For Immediate Release
Washington, DC – The ERISA Industry Committee (ERIC), along with the American Benefits Council, the Society for Human Resource Management, and the U.S. Chamber of Commerce on September 5 filed with the U.S. Supreme Court an amicus curiae (“friend of the court”) brief urging the Court to reverse an appeals court ruling overriding the terms of a benefit plan in addressing appropriate equitable relief under the Employee Retirement Income Security Act (ERISA). The case is U.S. Airways, Inc. v. McCutchen. The U.S. Supreme Court granted certiorari on June 25, 2012.
Jonathan Hacker and Brianne Gorod of O’Melveny & Myers LLP, and Robin Conrad and Shane Kawka of the National Chamber Litigation Center, Inc., drafted the brief.
The case arose when the U.S. Court of Appeals for the Third Circuit in November 2011 overruled a lower court’s decision, creating a split with other circuit courts, when it found that a health plan’s attempt to obtain reimbursement from a plan participant’s personal injury settlement was not allowed under ERISA because it would not amount to “appropriate equitable relief.”
The Court will consider whether the Third Circuit correctly held that ERISA Section 502(a)(3) authorizes courts to use equitable principles (including equitable defenses to claims) to rewrite contractual language and refuse to order participants to reimburse their plan for benefits paid, even where the plan’s terms give it an absolute right to full reimbursement. The Third Circuit ruled that such defenses can be used to override clear and specific plan provisions that set forth the subrogation rights.
The brief argues, among other things, that “[a]llowing individual courts to decide for themselves, under the guise of equity, which plan provisions will be enforced and under what circumstances, is squarely at odds with ERISA’s objective of establishing uniformity, certainty, and predictability. Plan benefits are not established by equity but by plan terms, which should not be overridden because a court might have provided for different plan benefits and terms.”
In addition, the brief argues that subrogation provisions have long been recognized under ERISA (including by the Supreme Court) and that allowing equitable defenses to take precedence over plan provisions would undermine the uniform application and administration of plans and increase plan costs.
“Allowing individual courts to decide for themselves, under the guise of equity, which plan provisions will be enforced and under what circumstances, is squarely at odds with ERISA’s objective of establishing uniformity, certainty, and predictability,” the brief argues. “Plan benefits are not established by equity but by plan terms, which should not be overridden because a court might have provided for different plan benefits and terms.”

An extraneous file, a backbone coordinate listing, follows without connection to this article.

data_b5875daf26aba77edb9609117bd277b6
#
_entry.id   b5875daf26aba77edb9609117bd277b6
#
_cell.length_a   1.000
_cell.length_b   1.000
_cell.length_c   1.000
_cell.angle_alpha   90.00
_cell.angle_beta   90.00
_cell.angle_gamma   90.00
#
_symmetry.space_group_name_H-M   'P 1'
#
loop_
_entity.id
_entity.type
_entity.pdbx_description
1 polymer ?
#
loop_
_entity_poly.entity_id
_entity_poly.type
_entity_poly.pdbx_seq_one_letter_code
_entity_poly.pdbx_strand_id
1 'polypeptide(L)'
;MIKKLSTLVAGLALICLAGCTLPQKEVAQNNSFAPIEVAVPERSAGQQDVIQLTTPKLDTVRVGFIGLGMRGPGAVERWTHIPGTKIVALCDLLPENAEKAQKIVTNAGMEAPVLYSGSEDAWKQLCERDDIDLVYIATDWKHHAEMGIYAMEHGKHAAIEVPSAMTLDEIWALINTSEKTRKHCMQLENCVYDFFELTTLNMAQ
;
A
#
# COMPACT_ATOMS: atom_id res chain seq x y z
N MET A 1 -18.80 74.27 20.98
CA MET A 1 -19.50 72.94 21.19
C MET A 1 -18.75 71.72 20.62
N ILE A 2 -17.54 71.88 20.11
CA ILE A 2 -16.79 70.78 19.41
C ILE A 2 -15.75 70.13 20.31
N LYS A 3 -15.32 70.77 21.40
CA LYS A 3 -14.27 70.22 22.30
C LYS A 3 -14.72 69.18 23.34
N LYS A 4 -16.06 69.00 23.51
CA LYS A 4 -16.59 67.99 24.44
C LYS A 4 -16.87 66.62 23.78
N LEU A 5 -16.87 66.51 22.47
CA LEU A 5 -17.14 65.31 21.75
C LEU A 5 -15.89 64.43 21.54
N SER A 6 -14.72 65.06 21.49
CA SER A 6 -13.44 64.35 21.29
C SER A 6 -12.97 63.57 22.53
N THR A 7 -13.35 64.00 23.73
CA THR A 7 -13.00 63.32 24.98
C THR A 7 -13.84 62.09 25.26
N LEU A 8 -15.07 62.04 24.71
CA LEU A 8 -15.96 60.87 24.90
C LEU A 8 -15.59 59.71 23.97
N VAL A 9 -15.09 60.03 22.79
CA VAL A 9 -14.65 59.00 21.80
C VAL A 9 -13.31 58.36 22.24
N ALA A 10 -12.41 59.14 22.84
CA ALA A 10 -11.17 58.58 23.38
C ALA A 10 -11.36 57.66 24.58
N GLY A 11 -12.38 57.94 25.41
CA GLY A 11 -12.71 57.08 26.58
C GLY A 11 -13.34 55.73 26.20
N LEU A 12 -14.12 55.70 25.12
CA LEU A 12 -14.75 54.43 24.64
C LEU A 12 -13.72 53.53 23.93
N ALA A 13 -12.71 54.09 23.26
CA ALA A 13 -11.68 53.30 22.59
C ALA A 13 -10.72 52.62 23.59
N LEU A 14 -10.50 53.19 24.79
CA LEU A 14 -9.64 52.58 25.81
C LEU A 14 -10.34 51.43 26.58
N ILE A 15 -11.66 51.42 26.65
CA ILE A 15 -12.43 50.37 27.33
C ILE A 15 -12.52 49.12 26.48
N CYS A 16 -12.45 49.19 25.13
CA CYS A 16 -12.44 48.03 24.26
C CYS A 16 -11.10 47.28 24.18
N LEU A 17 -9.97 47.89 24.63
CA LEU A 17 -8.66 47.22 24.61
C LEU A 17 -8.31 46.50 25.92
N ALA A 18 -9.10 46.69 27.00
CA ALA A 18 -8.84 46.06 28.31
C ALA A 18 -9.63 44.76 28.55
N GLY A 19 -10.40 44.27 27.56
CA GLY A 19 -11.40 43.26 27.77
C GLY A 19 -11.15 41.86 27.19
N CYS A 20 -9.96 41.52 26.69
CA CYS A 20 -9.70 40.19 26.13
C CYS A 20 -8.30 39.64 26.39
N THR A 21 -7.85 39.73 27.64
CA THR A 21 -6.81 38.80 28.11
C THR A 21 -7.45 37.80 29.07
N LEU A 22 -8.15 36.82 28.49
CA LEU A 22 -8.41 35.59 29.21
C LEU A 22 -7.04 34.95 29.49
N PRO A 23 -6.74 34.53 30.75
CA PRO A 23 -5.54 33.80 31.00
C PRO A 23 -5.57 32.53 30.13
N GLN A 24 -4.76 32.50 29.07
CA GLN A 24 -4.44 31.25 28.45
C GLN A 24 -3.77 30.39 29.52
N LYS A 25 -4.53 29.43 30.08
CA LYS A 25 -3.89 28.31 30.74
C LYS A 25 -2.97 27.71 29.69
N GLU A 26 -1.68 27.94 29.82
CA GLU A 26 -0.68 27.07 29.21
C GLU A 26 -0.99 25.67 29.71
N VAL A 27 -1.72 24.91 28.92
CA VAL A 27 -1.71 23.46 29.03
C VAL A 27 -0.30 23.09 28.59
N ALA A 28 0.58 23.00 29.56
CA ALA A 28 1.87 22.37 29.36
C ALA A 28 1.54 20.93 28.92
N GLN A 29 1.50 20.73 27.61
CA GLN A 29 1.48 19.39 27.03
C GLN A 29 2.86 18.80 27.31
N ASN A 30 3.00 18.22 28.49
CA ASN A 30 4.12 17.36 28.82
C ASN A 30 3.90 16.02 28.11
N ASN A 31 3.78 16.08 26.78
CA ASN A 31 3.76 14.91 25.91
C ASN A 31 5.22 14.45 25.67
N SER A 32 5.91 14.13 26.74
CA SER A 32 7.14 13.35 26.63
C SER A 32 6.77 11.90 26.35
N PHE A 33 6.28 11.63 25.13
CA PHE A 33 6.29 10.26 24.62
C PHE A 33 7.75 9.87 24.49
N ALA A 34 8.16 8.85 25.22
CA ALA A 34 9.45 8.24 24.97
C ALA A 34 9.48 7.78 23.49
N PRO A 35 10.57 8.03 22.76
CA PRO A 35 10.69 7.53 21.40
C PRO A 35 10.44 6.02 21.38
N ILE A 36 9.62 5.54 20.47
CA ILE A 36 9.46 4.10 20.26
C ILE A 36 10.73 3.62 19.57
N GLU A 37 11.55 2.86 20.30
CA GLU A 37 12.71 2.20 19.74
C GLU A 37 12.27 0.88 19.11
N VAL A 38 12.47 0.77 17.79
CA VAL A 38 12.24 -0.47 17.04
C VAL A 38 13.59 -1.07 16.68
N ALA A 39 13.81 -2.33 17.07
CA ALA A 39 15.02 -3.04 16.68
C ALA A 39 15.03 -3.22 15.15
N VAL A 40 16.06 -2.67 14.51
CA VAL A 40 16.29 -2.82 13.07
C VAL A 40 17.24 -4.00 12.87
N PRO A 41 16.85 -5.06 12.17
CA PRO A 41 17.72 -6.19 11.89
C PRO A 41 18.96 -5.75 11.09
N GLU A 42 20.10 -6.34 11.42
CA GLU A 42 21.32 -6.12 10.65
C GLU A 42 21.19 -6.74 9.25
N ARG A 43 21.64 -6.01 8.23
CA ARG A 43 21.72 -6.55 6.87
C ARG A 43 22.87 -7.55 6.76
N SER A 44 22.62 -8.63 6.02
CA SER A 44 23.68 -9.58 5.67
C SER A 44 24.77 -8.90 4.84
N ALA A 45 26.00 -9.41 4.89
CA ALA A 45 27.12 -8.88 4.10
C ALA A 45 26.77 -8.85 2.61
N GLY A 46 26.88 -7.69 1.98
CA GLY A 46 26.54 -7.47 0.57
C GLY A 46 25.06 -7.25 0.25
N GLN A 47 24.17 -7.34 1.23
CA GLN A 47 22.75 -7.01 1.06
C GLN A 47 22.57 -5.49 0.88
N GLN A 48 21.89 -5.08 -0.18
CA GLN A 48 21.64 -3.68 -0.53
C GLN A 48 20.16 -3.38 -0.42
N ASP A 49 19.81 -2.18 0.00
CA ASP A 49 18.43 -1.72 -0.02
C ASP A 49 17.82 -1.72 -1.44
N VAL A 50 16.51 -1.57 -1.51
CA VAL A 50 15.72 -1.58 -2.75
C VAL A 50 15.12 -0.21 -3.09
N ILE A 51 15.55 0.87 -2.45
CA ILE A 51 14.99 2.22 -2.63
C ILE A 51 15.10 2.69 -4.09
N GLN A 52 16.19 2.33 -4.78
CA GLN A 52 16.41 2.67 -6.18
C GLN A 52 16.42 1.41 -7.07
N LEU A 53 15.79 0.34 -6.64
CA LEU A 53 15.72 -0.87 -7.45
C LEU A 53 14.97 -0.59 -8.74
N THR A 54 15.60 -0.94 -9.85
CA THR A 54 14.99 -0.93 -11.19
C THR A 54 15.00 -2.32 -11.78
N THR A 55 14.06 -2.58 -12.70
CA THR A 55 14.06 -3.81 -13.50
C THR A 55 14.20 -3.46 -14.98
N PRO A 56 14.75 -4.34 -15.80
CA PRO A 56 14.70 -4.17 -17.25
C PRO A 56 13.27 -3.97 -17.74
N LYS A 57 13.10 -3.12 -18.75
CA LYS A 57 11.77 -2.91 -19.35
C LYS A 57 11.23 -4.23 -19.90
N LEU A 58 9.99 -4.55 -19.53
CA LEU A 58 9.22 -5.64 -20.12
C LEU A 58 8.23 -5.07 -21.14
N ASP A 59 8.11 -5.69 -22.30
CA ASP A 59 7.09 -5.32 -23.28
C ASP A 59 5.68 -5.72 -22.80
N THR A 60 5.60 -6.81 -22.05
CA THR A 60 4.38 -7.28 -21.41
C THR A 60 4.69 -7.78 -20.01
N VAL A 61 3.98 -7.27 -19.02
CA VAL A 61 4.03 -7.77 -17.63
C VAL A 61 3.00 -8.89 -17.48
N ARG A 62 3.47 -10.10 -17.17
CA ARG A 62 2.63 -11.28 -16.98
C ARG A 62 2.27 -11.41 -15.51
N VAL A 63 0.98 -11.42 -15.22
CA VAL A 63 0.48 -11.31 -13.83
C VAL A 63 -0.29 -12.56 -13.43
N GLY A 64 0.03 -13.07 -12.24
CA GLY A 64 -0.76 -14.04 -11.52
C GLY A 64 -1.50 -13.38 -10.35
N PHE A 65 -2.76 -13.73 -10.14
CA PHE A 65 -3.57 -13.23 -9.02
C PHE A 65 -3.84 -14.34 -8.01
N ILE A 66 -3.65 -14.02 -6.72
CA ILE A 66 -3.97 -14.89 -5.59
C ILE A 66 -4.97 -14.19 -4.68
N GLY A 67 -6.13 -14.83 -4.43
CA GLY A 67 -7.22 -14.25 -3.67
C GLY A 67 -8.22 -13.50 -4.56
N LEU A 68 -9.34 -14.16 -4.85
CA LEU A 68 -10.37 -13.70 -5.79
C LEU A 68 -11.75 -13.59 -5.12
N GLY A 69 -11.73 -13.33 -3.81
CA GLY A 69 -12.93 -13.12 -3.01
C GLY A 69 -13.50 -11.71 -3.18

“Indeed, if the Third Circuit ruling is allowed to stand, this will open the door to an influx of litigation from participants using equitable defense claims to rewrite the clear terms of a plan, and thus undermine the principles of ERISA,” ERIC President & CEO Scott Macey added. Macey further stated that plan benefits are set by plan terms not equitable arguments or defenses.
By upsetting the parties’ contractually-defined expectations, the Third Circuit decision is plainly inconsistent with ERISA’s text and purpose, the brief further contends. Section 502(a)(3) of ERISA authorizes courts to grant “appropriate equitable relief” only to enforce the provisions of ERISA or the terms of the benefit plan. Instead of granting equitable relief that was an “appropriate” means to enforce the terms of the plan, the court below granted equitable relief to rewrite the terms of the plan, the brief explains.
The brief warns that if the Third Circuit decision is affirmed, and “courts begin opening equitable escape hatches to the enforcement of unambiguous reimbursement provisions and other plan terms, there is little doubt that premiums will increase, or benefits will be reduced, or both.”
Finally, the brief argues that enforcing plan reimbursement provisions does not produce unjust results, and reflects a rational and fair contractual bargain. “When an employer sponsors an employee benefits plan, it is agreeing to provide only those benefits that are specified in the text of the governing documents, and only on such terms as those documents provide,” the brief says. “Here, the governing documents could hardly be more clear that the plan would be entitled to reimbursement to the full extent of any third-party recovery.”
The brief can be accessed by clicking on the link below: